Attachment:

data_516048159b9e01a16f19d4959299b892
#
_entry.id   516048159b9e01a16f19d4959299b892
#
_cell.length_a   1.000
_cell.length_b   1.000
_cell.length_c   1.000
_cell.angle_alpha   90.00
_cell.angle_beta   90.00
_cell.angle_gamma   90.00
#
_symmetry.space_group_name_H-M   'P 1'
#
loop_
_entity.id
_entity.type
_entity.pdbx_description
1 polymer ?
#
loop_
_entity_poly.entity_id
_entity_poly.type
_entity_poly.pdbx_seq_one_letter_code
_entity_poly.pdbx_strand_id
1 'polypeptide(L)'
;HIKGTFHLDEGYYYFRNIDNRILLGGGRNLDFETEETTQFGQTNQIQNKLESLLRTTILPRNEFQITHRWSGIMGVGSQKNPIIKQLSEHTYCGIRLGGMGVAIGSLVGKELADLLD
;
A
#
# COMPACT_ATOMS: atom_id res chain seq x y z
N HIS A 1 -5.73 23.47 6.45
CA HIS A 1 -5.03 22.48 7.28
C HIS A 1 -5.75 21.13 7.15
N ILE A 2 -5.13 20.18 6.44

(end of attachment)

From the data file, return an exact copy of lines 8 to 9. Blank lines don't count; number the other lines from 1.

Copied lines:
_cell.angle_alpha   90.00
_cell.angle_beta   90.00